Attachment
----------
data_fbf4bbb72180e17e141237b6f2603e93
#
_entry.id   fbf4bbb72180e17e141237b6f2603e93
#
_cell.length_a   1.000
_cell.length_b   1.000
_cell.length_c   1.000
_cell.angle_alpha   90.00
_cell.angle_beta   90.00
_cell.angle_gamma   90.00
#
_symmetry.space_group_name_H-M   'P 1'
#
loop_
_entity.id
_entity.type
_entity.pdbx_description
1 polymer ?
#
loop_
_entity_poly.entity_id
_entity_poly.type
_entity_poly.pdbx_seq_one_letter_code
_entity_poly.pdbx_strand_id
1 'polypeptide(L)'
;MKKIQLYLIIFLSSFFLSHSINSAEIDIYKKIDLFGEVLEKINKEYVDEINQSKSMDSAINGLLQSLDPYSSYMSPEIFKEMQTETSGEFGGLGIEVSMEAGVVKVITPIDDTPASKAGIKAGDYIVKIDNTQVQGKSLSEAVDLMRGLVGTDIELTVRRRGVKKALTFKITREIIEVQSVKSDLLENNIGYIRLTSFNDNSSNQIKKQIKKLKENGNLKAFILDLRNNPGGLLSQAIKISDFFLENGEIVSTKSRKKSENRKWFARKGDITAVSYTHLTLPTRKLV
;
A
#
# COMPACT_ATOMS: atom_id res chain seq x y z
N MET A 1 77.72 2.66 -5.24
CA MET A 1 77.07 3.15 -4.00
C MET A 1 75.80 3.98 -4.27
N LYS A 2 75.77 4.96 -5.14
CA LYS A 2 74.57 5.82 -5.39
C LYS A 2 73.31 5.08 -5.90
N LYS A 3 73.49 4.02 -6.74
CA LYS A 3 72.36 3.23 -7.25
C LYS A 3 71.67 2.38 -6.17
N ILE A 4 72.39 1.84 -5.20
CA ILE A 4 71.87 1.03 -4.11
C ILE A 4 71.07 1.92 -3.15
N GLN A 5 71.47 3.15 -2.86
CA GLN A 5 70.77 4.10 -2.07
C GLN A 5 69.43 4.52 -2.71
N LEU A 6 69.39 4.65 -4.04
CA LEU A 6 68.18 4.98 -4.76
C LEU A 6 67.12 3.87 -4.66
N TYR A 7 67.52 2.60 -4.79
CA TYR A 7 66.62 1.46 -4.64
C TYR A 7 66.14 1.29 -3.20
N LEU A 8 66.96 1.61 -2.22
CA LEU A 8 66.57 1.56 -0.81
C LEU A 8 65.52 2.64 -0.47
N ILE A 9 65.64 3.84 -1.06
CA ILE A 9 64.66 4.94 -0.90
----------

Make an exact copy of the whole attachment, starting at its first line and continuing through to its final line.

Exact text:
data_fbf4bbb72180e17e141237b6f2603e93
#
_entry.id   fbf4bbb72180e17e141237b6f2603e93
#
_cell.length_a   1.000
_cell.length_b   1.000
_cell.length_c   1.000
_cell.angle_alpha   90.00
_cell.angle_beta   90.00
_cell.angle_gamma   90.00
#
_symmetry.space_group_name_H-M   'P 1'
#
loop_
_entity.id
_entity.type
_entity.pdbx_description
1 polymer ?
#
loop_
_entity_poly.entity_id
_entity_poly.type
_entity_poly.pdbx_seq_one_letter_code
_entity_poly.pdbx_strand_id
1 'polypeptide(L)'
;MKKIQLYLIIFLSSFFLSHSINSAEIDIYKKIDLFGEVLEKINKEYVDEINQSKSMDSAINGLLQSLDPYSSYMSPEIFKEMQTETSGEFGGLGIEVSMEAGVVKVITPIDDTPASKAGIKAGDYIVKIDNTQVQGKSLSEAVDLMRGLVGTDIELTVRRRGVKKALTFKITREIIEVQSVKSDLLENNIGYIRLTSFNDNSSNQIKKQIKKLKENGNLKAFILDLRNNPGGLLSQAIKISDFFLENGEIVSTKSRKKSENRKWFARKGDITAVSYTHLTLPTRKLV
;
A
#
# COMPACT_ATOMS: atom_id res chain seq x y z
N MET A 1 77.72 2.66 -5.24
CA MET A 1 77.07 3.15 -4.00
C MET A 1 75.80 3.98 -4.27
N LYS A 2 75.77 4.96 -5.14
CA LYS A 2 74.57 5.82 -5.39
C LYS A 2 73.31 5.08 -5.90
N LYS A 3 73.49 4.02 -6.74
CA LYS A 3 72.36 3.23 -7.25
C LYS A 3 71.67 2.38 -6.17
N ILE A 4 72.39 1.84 -5.20
CA ILE A 4 71.87 1.03 -4.11
C ILE A 4 71.07 1.92 -3.15
N GLN A 5 71.47 3.15 -2.86
CA GLN A 5 70.77 4.10 -2.07
C GLN A 5 69.43 4.52 -2.71
N LEU A 6 69.39 4.65 -4.04
CA LEU A 6 68.18 4.98 -4.76
C LEU A 6 67.12 3.87 -4.66
N TYR A 7 67.52 2.60 -4.79
CA TYR A 7 66.62 1.46 -4.64
C TYR A 7 66.14 1.29 -3.20
N LEU A 8 66.96 1.61 -2.22
CA LEU A 8 66.57 1.56 -0.81
C LEU A 8 65.52 2.64 -0.47
N ILE A 9 65.64 3.84 -1.06
CA ILE A 9 64.66 4.94 -0.90